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Ursodeoxycholic acid (UDCA) and obstetric cholestasis

June 26, 2012

Reduces the itching but not by much.

Our factorial trial of ursodeoxycholic acid (UDCA) and/or early delivery as treatments for obstetric cholestasis (OC) has just been published in the BMJ. Here’s the link to the full article. Here‘s the one page summary. It’s open access, so free to readers*, but if there’s a problem here’s a copy of the pdf.  PITCH trial BMJ.

Although the largest trial yet, it was nowhere near big enough to measure the effect of UDCA on baby outcomes with any precision. So before we unblinded the drug arms we did two things. First we agreed on a primary outcome, the average of all itching scores measured between randomisation and delivery. Second we surveyed expert obstetricians, and women identified via the OC support group, and asked them:

“If your [patient’s] itching score was 60 out of 100, (where 0 = no itching and 100 = worst possible/intolerable) how much of an improvement would make it worth your while to take an unlicensed and, as regards fetal safety, unproven but widely used drug every day?”

To help them we suggested that they obviously would not bother to take the drug if it reduced the score by only one point down to 59, but they probably would if it reduced it by 60 points down to zero. We wanted them to tell us the threshold that would make taking UDCA worth the inconvenience.

Individual responses varied but the average for patients and doctors was the same.  They would take the drug if it reduced the score by 30 points or more.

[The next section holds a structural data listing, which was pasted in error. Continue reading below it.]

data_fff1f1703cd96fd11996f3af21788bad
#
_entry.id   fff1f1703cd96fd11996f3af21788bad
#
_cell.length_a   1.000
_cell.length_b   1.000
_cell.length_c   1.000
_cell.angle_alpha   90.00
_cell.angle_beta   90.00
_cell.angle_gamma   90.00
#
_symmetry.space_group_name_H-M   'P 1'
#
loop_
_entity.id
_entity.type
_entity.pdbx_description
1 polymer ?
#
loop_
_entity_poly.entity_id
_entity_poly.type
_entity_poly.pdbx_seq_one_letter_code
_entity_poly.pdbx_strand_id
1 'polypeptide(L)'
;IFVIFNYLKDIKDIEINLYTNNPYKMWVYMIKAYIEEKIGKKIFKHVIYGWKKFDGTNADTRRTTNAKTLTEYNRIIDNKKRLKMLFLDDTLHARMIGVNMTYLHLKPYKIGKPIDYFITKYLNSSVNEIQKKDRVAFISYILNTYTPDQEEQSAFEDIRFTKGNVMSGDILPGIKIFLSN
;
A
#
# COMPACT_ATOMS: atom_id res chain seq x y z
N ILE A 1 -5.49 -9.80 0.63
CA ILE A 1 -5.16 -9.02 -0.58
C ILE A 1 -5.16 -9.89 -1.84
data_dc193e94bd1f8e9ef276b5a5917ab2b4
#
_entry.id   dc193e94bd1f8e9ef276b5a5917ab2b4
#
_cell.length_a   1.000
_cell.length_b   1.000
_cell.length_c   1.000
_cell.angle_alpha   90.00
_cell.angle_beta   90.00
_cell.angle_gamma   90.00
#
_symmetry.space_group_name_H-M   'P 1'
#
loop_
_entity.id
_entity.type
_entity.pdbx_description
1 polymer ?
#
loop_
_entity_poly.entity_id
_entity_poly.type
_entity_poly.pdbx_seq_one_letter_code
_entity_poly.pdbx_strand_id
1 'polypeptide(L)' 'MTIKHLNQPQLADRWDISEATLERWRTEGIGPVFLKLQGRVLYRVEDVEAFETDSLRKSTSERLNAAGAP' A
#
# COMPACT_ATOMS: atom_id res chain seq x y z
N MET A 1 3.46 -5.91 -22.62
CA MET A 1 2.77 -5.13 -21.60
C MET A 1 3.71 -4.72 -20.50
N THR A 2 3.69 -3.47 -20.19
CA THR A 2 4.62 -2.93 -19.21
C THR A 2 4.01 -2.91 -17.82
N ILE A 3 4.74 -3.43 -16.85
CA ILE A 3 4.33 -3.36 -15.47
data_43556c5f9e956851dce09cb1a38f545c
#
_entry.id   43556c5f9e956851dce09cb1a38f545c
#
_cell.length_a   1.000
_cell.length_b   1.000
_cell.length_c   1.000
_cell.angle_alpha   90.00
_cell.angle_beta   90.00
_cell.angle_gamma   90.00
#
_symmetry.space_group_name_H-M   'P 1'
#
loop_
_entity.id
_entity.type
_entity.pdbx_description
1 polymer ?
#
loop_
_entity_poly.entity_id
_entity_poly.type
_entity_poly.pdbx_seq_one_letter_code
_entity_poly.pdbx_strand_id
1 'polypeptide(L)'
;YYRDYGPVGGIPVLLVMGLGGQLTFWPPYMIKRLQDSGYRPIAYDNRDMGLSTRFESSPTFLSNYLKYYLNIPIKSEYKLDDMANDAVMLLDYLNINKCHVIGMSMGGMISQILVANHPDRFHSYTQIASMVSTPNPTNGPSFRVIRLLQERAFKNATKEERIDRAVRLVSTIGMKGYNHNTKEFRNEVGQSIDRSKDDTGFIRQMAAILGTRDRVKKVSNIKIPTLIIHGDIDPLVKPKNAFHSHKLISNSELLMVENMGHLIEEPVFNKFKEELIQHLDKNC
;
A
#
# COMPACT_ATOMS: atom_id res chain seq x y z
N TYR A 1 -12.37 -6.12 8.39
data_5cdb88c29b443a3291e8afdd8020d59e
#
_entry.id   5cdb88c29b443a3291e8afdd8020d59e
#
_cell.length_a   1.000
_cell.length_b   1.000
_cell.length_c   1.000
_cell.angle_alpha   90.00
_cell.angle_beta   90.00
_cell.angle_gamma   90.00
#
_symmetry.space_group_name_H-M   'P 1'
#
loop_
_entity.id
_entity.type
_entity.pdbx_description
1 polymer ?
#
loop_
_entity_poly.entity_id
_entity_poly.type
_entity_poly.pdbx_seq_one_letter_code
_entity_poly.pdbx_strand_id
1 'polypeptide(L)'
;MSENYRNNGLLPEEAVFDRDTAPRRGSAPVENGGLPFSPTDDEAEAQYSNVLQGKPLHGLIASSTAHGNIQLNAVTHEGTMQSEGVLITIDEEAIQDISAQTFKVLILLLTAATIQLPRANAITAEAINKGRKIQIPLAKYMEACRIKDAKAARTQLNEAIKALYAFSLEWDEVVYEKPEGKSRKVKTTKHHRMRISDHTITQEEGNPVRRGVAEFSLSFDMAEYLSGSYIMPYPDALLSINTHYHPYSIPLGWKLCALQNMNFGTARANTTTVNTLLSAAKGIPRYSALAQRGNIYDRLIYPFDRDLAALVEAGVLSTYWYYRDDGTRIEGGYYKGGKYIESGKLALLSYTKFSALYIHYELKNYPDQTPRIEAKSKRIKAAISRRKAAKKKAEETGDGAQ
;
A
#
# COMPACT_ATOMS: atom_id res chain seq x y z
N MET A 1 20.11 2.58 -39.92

And the true effect?  UDCA reduced the itching score by only -16 points with a 95% confidence interval of -27 to -6.

In summary it works, but not much.  The size of the effect is so small that most women and doctors would judge the benefit as hardly worth the hassle and the risks.

Next project. Repeat the trial in 2,000 women to measure the effect on the baby.

Better hurry. In the UK alone nearly 5,000 women get given UDCA every year outside trials and no-one knows if it does more good than harm.

Jim Thornton

*Nottingham university paid a compulsory authors fee to the BMJ to make the article open access, and the government gives Nottingham a research subsidy to cover these fees. I.e. you, the taxpayer, paid to read my article whether you wanted to or not!

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3 Comments leave one →
  1. Jeremy Wright permalink
    June 28, 2012 3:03 pm

    Confirms my anecdotal feeling that it was not much good – quite big tablets too think. I have never had an African women complain of pruritus. Is OSD a disease of the western world?
    i

  2. June 28, 2012 3:04 pm

    OC even

  3. June 30, 2012 10:52 am

    Actually Jeremy, Jim didn’t mention that UDCA improved ALTs for many women (it did for me when I had the condition) and that the incidence of meconium staining was less for women taking it. Jim and I often disagree about OC but for the moment I believe that UDCA is the probably the best drug on offer and I would hate to see women denied the opportunity to take it.

    And no, the tablets aren’t that big…

    Jenny Chambers, OC Support,

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